Sign-up For 2012 USDA DCP, ACRE Program

Sign-up For 2012 USDA DCP, ACRE Program

Farm sign-up for DCP and ACRE programs for 2012 crop won’t begin until Jan. 23; it runs through June 1. First-timers can sign up then too.

FAQ: Is this the last year of the 2008 Farm Bill? When does DCP and the ACRE sign up begin for the 2012 crop year?

Answer: Provided by Beth Grabau, public information and outreach specialist for USDA’s Farm Service Agency in Iowa. She is located at the FSA state office in Des Moines. 

The current DCP and ACRE programs expire with the 2008 Farm Bill, which ends in 2012. As required, there are no 2012 advance direct payments for DCP or ACRE. Since there are no payments to be issued, there is not an advantage to receive benefits in one calendar year versus another. Therefore, sign up will not begin until January 23, 2012 and it runs through June 1, 2012. Producers who are interested in electing to enroll into the ACRE program for the first time, can do so during that same time period. 

Question: I’m renting an additional 160 acres in 2012. I think that tract has had at least 6 different operators since conservation compliance began in 1985. Since this is a new farm for me, what do I need to do to be in compliance? How do I find out about the soil conservation compliance requirements for the farm?

When changes that result in new producers on a farm are reported to FSA county offices, the new producers involved shall be advised of Highly Erodible Land Conservation (HELC) and Wetland Conservation (WC) requirements. Local county FSA offices will also inform new producers of NRCS HEL and wetland determinations by providing a photocopy showing the HEL and wetland determinations for the farm. 

New producers on a farm are encouraged to contact NRCS for development or revision of a conservation plan or system.

The purpose of the FSA notification to new owners and operators is to provide an added reminder to potential program participants of their conservation compliance responsibilities. It remains the responsibility of the producer to ensure compliance with the HELC and WC

provisions on all newly acquired land. The county FSA office is not required to become aware of all land transfers (sales or rentals) by every producer. Failure to notify producers will not eliminate any loss of program benefits if producers are found out of compliance. 

Question: The owners of a farm I am renting for the first time in 2012, just inherited the farm and all live out-of-state. None are very knowledgeable on FSA requirements and I’m unsure if there is a problem. How does FSA determine who is ineligible for payment? What happens if the previous operator has failed to comply leaving me in limbo?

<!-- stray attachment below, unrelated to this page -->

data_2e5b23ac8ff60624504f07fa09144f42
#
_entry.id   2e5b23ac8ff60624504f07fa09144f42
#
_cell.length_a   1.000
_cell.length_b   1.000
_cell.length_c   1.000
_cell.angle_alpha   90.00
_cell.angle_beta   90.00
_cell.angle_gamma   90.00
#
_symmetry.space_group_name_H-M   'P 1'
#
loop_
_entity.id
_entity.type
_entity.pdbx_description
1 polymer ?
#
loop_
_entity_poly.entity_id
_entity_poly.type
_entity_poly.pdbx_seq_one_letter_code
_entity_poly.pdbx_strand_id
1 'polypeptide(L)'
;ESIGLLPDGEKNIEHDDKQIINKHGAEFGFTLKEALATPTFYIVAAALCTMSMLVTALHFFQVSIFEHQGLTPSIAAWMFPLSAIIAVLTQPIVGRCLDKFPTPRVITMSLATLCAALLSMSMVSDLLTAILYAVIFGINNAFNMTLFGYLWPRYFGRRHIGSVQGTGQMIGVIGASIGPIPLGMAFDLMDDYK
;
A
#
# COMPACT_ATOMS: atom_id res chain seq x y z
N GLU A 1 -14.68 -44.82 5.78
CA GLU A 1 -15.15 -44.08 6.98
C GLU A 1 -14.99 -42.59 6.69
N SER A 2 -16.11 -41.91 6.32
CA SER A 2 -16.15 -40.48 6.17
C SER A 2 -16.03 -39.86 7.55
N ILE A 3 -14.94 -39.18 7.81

When a HELC or a WC violation is discovered, FSA determines the extent of the ineligibility based on the person’s status on the farm and whether or not they share in the crop which was planted on the land with the violation. The producer’s status can be that of operator, landowner, owner/operator, tenant or sharecropper. 

The extent of ineligibility for the producer who violated shall be the same for the affiliated persons. Contact the county FSA office for more information on the definition of an affiliated person. 

FSA will also determine the year in which benefits are to be denied. A new operator on a non-compliant farm should contact NRCS immediately to discuss options to correct a compliance problem and do it within the specified time period. 

Question: Does anyone ever check to see if conservation compliance provisions are being followed on a farm? 

Annually, NRCS makes visits to farms to verify that land is being farmed according to an acceptable conservation plan/system or that no wetland conversion was made without prior approval. These visits can result from a random selection, through a whistleblower, or perhaps an area was found through another review or from aerial photography. 

When a violation is found, the producers involved are given an opportunity to review the preliminary NRCS determination with NRCS staff.

If you have specific questions or need details on USDA farm programs, contact your local USDA Farm Service Agency or other appropriate USDA agency office. And be sure to read the regular column of “Frequently Asked Questions about the Farm Program” appearing in each issue of Wallaces Farmer magazine and at

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